Welcome to Die Hard, MCU Edition. Hawkeye takes place the week leading up to Christmas Day and follows the world’s most boring Avenger, Clint Barton (Jeremy Renner), on a wild chase around New York City. A short trip to the city with his family quickly becomes a mission to put his troubled past to rest.

As boring as Clint seemed throughout the Infinity Saga, he actually started to become a bit more interesting when he changed into the murderous Ronin. But still, something was missing about this underutilized character. He had tons of backstory, but we never saw or heard much about it outside of a few lines.

As we’ve looked at before, it was far too late to tell the story of Clint and Natasha (Scarlett Johansson). Instead, we got a story of Hawkeye trying to forget his painful past. But in a story so dark and depressing, you need a bit of light. This is where Kate Bishop (Hailee Steinfeld) steps in and steals the show.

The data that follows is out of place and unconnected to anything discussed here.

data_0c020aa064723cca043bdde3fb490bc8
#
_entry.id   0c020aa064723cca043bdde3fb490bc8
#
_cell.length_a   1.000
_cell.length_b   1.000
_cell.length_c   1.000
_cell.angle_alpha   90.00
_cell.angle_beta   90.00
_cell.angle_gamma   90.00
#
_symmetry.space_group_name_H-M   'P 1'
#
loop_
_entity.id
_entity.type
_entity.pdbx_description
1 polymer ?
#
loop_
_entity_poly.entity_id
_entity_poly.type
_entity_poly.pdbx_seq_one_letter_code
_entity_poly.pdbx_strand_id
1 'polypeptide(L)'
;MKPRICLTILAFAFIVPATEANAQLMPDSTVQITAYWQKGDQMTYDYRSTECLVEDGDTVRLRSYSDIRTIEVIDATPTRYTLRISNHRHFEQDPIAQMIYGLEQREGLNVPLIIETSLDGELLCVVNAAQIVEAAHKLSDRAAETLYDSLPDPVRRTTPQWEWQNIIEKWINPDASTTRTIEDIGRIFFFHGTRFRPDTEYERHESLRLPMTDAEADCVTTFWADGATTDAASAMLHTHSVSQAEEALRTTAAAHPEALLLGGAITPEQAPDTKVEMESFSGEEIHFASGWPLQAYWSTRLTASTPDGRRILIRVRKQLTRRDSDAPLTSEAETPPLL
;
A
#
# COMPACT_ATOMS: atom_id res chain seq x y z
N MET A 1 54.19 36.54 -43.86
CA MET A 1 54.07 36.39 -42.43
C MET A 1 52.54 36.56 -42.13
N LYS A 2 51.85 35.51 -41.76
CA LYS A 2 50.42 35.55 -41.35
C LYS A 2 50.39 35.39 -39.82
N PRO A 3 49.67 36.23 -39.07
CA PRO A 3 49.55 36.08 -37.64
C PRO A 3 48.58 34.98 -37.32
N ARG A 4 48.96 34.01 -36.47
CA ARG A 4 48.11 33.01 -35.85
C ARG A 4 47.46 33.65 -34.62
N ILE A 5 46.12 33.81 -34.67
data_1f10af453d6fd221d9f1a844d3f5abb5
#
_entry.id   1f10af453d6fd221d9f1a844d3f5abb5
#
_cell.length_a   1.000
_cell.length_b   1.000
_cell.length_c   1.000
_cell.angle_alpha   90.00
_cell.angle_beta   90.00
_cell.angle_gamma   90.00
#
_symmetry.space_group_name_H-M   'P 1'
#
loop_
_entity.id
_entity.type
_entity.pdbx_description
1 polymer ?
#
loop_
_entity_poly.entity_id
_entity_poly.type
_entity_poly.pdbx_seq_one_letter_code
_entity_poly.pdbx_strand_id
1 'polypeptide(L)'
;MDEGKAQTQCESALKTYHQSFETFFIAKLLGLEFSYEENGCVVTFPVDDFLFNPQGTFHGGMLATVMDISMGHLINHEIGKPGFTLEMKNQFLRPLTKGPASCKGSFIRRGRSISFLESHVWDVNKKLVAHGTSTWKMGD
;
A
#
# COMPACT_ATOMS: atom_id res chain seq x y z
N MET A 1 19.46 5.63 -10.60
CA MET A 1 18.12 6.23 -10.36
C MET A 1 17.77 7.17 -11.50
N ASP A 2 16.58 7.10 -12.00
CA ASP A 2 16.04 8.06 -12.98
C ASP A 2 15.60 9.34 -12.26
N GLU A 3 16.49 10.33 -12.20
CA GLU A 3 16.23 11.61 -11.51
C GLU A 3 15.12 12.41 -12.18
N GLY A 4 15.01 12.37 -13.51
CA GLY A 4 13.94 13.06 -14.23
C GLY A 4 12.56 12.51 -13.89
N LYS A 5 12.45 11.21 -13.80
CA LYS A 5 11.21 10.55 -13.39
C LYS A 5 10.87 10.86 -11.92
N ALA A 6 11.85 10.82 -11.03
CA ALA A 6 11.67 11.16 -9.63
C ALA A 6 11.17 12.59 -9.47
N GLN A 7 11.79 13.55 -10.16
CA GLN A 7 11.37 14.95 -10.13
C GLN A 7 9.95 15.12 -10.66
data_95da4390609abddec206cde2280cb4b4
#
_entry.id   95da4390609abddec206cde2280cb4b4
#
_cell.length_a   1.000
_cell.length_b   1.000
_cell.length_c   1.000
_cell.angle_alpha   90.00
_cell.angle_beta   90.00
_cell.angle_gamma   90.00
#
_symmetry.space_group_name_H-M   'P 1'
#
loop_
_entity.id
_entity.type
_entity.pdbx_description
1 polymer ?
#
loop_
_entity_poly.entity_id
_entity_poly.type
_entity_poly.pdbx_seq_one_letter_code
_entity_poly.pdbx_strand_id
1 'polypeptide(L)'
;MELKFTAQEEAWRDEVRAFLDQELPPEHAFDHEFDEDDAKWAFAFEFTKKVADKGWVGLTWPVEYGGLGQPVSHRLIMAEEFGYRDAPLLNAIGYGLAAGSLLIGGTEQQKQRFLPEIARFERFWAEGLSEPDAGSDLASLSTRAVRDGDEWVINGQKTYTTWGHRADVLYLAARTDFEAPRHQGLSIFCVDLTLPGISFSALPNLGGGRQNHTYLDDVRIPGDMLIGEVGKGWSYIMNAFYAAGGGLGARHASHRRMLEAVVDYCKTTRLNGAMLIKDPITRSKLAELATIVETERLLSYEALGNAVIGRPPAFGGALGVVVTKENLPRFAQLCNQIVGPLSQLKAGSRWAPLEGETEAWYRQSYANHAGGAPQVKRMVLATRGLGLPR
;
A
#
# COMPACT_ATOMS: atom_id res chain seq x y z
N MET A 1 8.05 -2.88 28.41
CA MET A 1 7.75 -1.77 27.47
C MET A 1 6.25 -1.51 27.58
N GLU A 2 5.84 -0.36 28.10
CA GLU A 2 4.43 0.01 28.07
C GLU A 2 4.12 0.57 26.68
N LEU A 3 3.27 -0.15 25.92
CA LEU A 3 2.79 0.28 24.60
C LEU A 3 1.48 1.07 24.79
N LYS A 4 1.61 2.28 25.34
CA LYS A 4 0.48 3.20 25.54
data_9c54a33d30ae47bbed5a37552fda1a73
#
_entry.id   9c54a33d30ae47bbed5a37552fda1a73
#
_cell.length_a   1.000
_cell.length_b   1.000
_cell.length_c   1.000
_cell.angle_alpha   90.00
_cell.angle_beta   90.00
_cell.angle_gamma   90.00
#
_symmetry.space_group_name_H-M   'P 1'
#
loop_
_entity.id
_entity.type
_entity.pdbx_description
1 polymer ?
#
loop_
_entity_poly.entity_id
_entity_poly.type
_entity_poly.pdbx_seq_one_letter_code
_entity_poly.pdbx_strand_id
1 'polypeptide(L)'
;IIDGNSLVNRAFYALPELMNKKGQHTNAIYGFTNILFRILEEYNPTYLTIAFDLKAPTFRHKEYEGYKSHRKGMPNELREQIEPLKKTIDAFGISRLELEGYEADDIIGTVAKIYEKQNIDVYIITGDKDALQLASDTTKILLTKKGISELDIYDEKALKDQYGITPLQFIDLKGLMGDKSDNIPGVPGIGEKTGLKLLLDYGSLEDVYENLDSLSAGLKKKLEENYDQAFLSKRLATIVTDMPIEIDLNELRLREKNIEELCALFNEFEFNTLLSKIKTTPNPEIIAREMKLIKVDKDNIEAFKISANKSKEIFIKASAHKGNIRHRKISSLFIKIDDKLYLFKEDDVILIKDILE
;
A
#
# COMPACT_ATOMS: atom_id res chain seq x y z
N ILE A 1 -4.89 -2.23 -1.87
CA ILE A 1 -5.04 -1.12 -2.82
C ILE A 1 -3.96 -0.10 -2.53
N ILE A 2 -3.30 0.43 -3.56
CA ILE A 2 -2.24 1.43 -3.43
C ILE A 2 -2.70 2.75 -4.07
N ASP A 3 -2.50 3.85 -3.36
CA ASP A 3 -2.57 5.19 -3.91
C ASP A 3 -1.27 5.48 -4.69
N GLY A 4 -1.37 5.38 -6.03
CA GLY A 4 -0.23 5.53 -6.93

The constant back and forth with Kate as the ultimate fangirl and Clint as the loner hero who just wants to be left alone doesn’t get old. They both lean into these roles and their fantastic chemistry makes it feel completely genuine.

Plus, Kate more than carries her own weight on the hero side of things by taking on the tracksuit mafia and Yelena Belova (Florence Pugh) in unforgettable fight scenes.

And for those who are fans of the Daredevil Netflix show, you even got the return of Wilson Fisk (Vincent D’Onofrio). Up until the point where he was promptly dispatched by Kate, Clint, and Maya Lopez (Alaqua Cox).

Hawkeye certainly wasn’t on the level of WandaVision or Loki, but it definitely wasn’t worse than any of the other Disney+ MCU shows. If anything, the show exceeded expectations for a program that was focused on one of the least developed Avengers.

2. WandaVision

Ranking the MCU Shows Worst to Best

WandaVision, Disney+
Image Source: Marvel Studios & Disney